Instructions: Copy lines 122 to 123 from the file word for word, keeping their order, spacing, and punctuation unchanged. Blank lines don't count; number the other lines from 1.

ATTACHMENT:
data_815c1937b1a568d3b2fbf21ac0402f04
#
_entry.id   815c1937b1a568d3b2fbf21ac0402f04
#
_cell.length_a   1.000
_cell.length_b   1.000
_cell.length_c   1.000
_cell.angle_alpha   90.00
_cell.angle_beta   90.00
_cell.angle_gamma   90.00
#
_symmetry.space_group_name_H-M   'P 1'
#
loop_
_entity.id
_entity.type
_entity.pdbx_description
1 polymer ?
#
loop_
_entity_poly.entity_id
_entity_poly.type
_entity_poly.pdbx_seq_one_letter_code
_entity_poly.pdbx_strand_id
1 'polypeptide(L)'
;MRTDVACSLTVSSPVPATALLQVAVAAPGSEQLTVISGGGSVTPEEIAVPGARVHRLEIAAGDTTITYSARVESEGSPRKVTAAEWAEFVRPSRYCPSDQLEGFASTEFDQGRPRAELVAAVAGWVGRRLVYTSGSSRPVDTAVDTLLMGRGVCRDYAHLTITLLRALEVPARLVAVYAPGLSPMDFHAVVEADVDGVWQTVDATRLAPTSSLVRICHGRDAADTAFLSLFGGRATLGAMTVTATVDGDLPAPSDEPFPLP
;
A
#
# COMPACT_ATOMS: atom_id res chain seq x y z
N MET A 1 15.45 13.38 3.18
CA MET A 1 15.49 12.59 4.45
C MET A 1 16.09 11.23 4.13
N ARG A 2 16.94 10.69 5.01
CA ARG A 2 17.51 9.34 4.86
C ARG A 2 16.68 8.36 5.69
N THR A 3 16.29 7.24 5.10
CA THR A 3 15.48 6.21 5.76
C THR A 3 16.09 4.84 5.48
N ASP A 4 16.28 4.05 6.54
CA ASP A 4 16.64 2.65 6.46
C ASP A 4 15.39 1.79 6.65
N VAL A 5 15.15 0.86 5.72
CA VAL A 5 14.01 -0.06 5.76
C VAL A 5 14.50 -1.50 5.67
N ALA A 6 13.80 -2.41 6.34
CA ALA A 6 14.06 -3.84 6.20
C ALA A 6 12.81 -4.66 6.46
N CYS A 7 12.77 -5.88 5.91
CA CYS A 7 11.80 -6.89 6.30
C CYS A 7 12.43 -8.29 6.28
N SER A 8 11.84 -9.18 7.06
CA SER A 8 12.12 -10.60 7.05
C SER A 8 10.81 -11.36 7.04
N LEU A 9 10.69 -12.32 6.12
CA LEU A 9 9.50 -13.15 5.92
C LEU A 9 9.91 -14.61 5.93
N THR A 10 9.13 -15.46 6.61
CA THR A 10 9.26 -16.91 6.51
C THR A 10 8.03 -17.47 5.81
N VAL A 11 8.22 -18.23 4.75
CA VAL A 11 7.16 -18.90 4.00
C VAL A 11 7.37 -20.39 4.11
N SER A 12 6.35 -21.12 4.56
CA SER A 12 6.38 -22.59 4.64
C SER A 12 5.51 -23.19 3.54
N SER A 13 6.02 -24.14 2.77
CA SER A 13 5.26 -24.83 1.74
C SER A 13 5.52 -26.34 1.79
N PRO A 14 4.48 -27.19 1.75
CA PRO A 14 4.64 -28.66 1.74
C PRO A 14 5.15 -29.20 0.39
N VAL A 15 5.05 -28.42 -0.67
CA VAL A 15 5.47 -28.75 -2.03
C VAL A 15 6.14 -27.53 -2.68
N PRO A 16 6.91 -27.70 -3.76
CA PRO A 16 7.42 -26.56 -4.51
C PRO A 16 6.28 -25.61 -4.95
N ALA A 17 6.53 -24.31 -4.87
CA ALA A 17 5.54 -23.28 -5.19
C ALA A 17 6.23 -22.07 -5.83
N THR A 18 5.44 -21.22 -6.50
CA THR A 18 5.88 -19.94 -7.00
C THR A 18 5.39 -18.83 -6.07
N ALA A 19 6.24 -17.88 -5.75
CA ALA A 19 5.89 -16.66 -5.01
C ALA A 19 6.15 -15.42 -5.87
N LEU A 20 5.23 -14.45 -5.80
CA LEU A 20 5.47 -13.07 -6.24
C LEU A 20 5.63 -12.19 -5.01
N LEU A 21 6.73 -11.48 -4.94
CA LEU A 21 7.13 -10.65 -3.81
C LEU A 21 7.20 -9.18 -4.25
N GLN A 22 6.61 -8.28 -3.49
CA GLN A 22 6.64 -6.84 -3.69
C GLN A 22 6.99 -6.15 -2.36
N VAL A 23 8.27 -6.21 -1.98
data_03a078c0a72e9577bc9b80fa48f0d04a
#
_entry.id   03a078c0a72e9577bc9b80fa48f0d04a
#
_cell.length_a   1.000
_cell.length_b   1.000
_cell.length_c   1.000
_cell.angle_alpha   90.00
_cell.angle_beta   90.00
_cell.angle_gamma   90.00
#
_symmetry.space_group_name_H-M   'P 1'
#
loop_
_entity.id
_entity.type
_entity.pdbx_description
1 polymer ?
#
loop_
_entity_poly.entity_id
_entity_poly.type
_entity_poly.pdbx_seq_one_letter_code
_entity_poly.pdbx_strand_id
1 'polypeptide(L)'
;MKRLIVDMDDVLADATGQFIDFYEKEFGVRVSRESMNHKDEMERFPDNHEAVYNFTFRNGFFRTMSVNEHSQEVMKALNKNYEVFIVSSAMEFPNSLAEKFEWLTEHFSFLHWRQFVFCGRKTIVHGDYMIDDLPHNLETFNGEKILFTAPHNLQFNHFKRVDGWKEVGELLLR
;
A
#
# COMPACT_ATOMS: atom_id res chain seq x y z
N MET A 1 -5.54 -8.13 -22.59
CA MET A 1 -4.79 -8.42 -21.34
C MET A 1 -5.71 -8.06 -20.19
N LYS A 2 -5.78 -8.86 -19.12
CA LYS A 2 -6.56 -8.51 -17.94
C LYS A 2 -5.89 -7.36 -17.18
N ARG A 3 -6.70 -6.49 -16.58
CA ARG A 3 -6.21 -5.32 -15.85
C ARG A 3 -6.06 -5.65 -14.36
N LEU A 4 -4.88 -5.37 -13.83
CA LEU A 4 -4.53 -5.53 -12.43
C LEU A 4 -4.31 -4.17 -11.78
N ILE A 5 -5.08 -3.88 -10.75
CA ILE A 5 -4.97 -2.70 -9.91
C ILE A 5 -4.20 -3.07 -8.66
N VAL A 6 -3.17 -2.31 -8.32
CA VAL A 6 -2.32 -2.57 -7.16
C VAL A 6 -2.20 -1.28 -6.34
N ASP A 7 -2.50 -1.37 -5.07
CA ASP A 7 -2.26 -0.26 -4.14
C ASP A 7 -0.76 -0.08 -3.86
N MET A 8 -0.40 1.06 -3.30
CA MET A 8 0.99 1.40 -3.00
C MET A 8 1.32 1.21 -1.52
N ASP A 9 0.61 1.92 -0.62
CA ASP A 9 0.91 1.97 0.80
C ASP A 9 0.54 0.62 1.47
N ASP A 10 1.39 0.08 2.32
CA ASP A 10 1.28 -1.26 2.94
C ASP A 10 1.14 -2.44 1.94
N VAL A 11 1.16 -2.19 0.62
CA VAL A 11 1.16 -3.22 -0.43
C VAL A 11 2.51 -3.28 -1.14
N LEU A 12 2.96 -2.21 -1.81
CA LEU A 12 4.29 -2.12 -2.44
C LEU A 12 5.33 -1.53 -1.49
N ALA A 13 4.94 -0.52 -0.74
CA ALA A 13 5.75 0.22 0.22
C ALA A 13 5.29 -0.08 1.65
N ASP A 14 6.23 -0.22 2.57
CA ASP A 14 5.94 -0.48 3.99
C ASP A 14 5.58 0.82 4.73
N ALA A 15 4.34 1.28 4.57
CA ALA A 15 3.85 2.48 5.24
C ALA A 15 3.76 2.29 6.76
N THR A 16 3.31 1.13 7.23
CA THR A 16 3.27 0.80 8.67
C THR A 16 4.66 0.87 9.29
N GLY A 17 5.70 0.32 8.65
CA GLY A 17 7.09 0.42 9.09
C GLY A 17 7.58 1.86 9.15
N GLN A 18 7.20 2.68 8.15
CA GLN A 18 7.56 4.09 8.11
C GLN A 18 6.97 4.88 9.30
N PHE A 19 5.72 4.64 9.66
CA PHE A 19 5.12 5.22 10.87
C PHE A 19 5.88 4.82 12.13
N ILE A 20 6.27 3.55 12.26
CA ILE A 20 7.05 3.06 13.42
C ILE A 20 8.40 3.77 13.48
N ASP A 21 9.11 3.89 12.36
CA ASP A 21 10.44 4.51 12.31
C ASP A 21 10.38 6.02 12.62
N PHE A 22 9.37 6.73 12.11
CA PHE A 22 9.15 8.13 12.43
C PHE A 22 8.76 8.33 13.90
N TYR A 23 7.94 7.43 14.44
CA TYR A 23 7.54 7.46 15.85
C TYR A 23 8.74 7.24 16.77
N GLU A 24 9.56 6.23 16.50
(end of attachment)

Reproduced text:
1 'polypeptide(L)'
;MKRLIVDMDDVLADATGQFIDFYEKEFGVRVSRESMNHKDEMERFPDNHEAVYNFTFRNGFFRTMSVNEHSQEVMKALNKNYEVFIVSSAMEFPNSLAEKFEWLTEHFSFLHWRQFVFCGRKTIVHGDYMIDDLPHNLETFNGEKILFTAPHNLQFNHFKRVDGWKEVGELLLR